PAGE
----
NACSA Calls on Nation’s Charter School Authorizers to Act Now to Maintain Accountability

In a statement released today, the National Association of Charter School Authorizers (NACSA) cautioned that while the upcoming shift to Common Core standards provides a long-term opportunity to improve the nation’s schools, it also creates a short-term risk to school accountability. “The transition from old standards to new, along with a transition to new tests, will create a de facto moratorium on school accountability unless officials act now to manage the transition,” stated Greg Richmond, NACSA’s president and CEO.

“The potetial lapse in accountability is of particular concern in the charter school sector, where school accountability for results is central to the charter philosophy,” Richmond added. “We are concerned that charter school accountability may disappear for several years as new standards and new tests are implemented. Most Common Core supporters have said they oppose a moratorium on school accountability. But the fact is that it will happen unless officials act immediately to put systems in place to manage the transition.”

The first milestone is coming up rapidly, as the vast majority of states that have adopted the Common Core State Standards (CCSS) are planning to implement the new assessments after piloting them in the spring of 2014. In the spring of 2015, and in some states sooner, charter schools and authorizers will begin receiving test results from Common Core-aligned assessments. In less than 24 months, the first charter school renewal process will take place using the new assessment results. This first renewal deadline will affect hundreds of charter schools across the country.

By that time, all charter school authorizers should have robust systems in place that look at multiple measures of school performance, not just Common Core assessment results. It is urgent that authorizers begin working with their schools now to develop and test those systems.

Along with today’s statement came the release of new resources from NACSA on the Common Core, designed to assist those who oversee charter schools to remain focused on accountability as states adopt the new standards. The latest in its Common Core Series, Staying the Course: Maintaining Strong Accountability in the Transi7on to the Common Core, is a 12-page guide outlining strategies for authorizers to report, evaluate and act on charter school performance results throughout the transition period. It offers a visual Timetable and reference tool to help authorizers plan and evaluate their readiness for the new standards and assessments.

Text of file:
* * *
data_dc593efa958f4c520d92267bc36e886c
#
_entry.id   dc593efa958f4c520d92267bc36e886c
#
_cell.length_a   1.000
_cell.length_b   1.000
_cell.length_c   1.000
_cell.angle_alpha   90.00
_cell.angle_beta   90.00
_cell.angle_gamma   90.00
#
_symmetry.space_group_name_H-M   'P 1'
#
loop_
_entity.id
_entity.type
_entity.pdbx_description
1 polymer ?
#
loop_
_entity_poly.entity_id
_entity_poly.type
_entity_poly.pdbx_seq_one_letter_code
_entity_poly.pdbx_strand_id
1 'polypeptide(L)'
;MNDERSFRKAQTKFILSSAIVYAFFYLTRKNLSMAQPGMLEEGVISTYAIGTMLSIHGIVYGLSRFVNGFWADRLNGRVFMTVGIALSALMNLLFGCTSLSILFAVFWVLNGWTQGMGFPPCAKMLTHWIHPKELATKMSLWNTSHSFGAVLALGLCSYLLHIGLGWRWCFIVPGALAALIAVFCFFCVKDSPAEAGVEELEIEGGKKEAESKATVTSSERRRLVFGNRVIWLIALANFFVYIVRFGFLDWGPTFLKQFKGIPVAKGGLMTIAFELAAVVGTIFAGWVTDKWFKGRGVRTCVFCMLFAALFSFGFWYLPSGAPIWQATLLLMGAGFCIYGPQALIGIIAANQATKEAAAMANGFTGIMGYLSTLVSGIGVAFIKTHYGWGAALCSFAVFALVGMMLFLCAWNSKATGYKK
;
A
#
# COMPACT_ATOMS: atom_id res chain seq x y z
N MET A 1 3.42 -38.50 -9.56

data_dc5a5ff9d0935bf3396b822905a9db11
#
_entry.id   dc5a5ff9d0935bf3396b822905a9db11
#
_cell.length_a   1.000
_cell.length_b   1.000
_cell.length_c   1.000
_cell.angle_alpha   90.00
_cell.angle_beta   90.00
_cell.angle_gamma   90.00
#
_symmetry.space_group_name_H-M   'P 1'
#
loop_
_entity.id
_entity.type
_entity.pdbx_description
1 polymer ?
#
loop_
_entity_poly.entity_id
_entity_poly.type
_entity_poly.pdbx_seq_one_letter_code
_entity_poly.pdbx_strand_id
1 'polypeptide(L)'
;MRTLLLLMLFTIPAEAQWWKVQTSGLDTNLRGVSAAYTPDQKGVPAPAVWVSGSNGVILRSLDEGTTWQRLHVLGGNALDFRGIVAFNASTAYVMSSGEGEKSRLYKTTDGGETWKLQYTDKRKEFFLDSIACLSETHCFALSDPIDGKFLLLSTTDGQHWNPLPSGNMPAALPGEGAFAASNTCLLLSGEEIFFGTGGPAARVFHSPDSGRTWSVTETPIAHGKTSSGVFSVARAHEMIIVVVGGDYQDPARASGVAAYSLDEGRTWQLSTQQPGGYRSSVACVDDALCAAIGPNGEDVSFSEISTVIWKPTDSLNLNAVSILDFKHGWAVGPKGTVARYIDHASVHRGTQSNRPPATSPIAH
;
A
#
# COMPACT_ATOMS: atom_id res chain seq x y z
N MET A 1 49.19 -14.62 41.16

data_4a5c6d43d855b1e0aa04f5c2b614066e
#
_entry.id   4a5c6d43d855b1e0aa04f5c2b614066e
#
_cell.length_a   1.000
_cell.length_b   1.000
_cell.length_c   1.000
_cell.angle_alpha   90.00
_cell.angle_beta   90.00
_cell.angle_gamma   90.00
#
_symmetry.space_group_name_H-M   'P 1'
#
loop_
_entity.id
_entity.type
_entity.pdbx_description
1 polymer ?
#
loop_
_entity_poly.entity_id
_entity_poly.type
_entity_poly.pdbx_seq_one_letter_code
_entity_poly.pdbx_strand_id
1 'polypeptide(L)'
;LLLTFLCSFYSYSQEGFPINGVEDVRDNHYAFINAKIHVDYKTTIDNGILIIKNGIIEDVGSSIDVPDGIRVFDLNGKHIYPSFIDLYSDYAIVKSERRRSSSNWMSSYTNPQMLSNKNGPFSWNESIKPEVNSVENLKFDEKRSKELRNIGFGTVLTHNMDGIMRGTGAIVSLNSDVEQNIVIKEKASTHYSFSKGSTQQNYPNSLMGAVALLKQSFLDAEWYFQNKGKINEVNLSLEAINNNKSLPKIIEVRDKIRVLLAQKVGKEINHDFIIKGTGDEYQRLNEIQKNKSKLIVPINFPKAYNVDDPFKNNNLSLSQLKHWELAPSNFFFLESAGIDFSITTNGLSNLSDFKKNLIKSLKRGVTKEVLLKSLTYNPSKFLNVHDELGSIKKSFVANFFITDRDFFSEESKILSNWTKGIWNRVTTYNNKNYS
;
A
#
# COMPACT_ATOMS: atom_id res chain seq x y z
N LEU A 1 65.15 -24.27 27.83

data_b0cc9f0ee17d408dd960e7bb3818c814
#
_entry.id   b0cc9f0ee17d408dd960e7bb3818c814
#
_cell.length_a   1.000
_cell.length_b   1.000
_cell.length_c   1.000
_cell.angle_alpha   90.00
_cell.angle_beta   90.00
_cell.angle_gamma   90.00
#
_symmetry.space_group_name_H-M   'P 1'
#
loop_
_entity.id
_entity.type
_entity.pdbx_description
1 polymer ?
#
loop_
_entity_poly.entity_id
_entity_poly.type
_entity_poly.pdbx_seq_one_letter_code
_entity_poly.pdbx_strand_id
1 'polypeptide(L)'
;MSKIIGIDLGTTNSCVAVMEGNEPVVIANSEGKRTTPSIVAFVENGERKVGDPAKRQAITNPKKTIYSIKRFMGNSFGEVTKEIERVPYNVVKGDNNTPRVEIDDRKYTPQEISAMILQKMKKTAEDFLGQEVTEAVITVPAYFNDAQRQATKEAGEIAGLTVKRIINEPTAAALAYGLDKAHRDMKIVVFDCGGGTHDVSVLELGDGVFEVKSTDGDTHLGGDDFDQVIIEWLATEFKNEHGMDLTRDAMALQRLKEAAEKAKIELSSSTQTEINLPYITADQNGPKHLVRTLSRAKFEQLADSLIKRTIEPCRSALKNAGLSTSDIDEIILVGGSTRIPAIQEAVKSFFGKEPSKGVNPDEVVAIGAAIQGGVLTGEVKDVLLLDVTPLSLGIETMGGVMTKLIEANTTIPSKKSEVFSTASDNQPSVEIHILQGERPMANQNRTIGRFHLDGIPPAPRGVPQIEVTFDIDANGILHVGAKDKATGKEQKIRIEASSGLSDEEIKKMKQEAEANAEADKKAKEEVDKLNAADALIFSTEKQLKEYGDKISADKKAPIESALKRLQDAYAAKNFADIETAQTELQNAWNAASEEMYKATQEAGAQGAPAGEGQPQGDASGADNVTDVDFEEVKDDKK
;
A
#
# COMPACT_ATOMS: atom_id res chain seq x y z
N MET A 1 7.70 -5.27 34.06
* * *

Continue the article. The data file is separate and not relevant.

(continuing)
The strategies for maintaining strong accountability during this time period are covered in this publication, including methods for evaluating school and student performance, performance frameworks, simulations and roll-out considerations. The visual timetable is a two-year plan of specific actions to be taken between the winter of 2014 and the winter of 2016 to ensure a smooth transition to the Common Core. The reference tool includes a map of Next Generation Assessments by state.

In conjunction with the release of these materials, NACSA will host a webinar, Staying the Course: Maintaining Strong Accountability in the Transition to the Common Core, on Thursday, January 16 from 2-3 p.m. ET. Authorizers from across the country will gather virtually for an interactive discussion on how they and their states are preparing for the rollout of the new standards and assessments, with a special focus on strategies for maintaining strong accountability during the transition.

Through its One Million Lives initiative, NACSA is working with authorizers and public officials across the nation to provide better schools to one million children. To help authorizers proactively navigate the challenges presented by the new assessments and implementation of the CCSS, in 2013 NACSA initiated its Staying the Course Series, including Authorizers and the Common Core and Upholding Autonomy and Enabling School Success During Common Core Implementation.

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